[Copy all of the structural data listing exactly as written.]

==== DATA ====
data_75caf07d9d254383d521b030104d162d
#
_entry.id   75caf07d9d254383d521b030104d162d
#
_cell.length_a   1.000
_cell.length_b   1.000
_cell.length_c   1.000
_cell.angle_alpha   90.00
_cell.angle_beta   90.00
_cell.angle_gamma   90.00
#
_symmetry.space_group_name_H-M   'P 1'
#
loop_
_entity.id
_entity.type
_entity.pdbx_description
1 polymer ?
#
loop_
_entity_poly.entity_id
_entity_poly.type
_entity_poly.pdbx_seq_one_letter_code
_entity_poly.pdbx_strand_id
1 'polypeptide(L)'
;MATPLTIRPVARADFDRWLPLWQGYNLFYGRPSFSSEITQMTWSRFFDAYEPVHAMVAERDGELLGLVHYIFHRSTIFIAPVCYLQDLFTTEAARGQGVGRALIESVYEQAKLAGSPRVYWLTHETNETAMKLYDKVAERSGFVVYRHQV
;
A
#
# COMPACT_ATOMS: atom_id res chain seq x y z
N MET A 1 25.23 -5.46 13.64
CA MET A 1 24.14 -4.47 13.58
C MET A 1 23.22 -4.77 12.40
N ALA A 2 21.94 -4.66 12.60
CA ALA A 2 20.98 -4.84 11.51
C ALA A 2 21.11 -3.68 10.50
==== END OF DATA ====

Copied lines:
data_75caf07d9d254383d521b030104d162d
#
_entry.id   75caf07d9d254383d521b030104d162d
#
_cell.length_a   1.000
_cell.length_b   1.000
_cell.length_c   1.000
_cell.angle_alpha   90.00
_cell.angle_beta   90.00
_cell.angle_gamma   90.00
#
_symmetry.space_group_name_H-M   'P 1'
#
loop_
_entity.id
_entity.type
_entity.pdbx_description
1 polymer ?
#
loop_
_entity_poly.entity_id
_entity_poly.type
_entity_poly.pdbx_seq_one_letter_code
_entity_poly.pdbx_strand_id
1 'polypeptide(L)'
;MATPLTIRPVARADFDRWLPLWQGYNLFYGRPSFSSEITQMTWSRFFDAYEPVHAMVAERDGELLGLVHYIFHRSTIFIAPVCYLQDLFTTEAARGQGVGRALIESVYEQAKLAGSPRVYWLTHETNETAMKLYDKVAERSGFVVYRHQV
;
A
#
# COMPACT_ATOMS: atom_id res chain seq x y z
N MET A 1 25.23 -5.46 13.64
CA MET A 1 24.14 -4.47 13.58
C MET A 1 23.22 -4.77 12.40
N ALA A 2 21.94 -4.66 12.60
CA ALA A 2 20.98 -4.84 11.51
C ALA A 2 21.11 -3.68 10.50